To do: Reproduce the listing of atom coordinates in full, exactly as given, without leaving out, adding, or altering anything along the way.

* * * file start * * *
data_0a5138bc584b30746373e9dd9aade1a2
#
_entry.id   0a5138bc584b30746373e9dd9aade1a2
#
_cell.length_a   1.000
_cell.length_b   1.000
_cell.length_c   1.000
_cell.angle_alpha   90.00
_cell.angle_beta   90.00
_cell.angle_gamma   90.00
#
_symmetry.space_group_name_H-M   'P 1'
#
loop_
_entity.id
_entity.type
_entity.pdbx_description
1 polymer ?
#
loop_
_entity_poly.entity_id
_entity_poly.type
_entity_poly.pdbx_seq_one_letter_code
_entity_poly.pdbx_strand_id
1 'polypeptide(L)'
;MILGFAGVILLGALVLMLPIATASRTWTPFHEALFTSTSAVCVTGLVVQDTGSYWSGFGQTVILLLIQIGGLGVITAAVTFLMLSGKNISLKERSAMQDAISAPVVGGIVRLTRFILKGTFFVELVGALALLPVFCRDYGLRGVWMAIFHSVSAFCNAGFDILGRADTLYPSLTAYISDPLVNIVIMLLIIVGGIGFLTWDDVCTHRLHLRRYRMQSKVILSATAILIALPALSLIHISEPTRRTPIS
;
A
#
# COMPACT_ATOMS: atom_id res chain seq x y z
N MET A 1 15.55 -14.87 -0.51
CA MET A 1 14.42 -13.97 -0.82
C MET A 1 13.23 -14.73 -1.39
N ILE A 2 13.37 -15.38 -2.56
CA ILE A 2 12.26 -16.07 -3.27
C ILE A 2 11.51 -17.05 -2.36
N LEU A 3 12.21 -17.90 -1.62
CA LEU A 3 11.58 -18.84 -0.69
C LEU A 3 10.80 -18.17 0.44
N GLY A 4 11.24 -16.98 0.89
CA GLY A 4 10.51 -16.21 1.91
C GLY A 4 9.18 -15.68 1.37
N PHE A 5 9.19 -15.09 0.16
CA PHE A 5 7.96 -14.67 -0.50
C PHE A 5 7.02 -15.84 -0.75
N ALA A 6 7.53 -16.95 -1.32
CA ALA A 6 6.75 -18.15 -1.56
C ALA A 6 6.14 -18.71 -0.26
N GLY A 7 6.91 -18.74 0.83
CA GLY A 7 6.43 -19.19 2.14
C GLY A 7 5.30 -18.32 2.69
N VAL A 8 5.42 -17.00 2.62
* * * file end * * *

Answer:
data_0a5138bc584b30746373e9dd9aade1a2
#
_entry.id   0a5138bc584b30746373e9dd9aade1a2
#
_cell.length_a   1.000
_cell.length_b   1.000
_cell.length_c   1.000
_cell.angle_alpha   90.00
_cell.angle_beta   90.00
_cell.angle_gamma   90.00
#
_symmetry.space_group_name_H-M   'P 1'
#
loop_
_entity.id
_entity.type
_entity.pdbx_description
1 polymer ?
#
loop_
_entity_poly.entity_id
_entity_poly.type
_entity_poly.pdbx_seq_one_letter_code
_entity_poly.pdbx_strand_id
1 'polypeptide(L)'
;MILGFAGVILLGALVLMLPIATASRTWTPFHEALFTSTSAVCVTGLVVQDTGSYWSGFGQTVILLLIQIGGLGVITAAVTFLMLSGKNISLKERSAMQDAISAPVVGGIVRLTRFILKGTFFVELVGALALLPVFCRDYGLRGVWMAIFHSVSAFCNAGFDILGRADTLYPSLTAYISDPLVNIVIMLLIIVGGIGFLTWDDVCTHRLHLRRYRMQSKVILSATAILIALPALSLIHISEPTRRTPIS
;
A
#
# COMPACT_ATOMS: atom_id res chain seq x y z
N MET A 1 15.55 -14.87 -0.51
CA MET A 1 14.42 -13.97 -0.82
C MET A 1 13.23 -14.73 -1.39
N ILE A 2 13.37 -15.38 -2.56
CA ILE A 2 12.26 -16.07 -3.27
C ILE A 2 11.51 -17.05 -2.36
N LEU A 3 12.21 -17.90 -1.62
CA LEU A 3 11.58 -18.84 -0.69
C LEU A 3 10.80 -18.17 0.44
N GLY A 4 11.24 -16.98 0.89
CA GLY A 4 10.51 -16.21 1.91
C GLY A 4 9.18 -15.68 1.37
N PHE A 5 9.19 -15.09 0.16
CA PHE A 5 7.96 -14.67 -0.50
C PHE A 5 7.02 -15.84 -0.75
N ALA A 6 7.53 -16.95 -1.32
CA ALA A 6 6.75 -18.15 -1.56
C ALA A 6 6.14 -18.71 -0.26
N GLY A 7 6.91 -18.74 0.83
CA GLY A 7 6.43 -19.19 2.14
C GLY A 7 5.30 -18.32 2.69
N VAL A 8 5.42 -17.00 2.62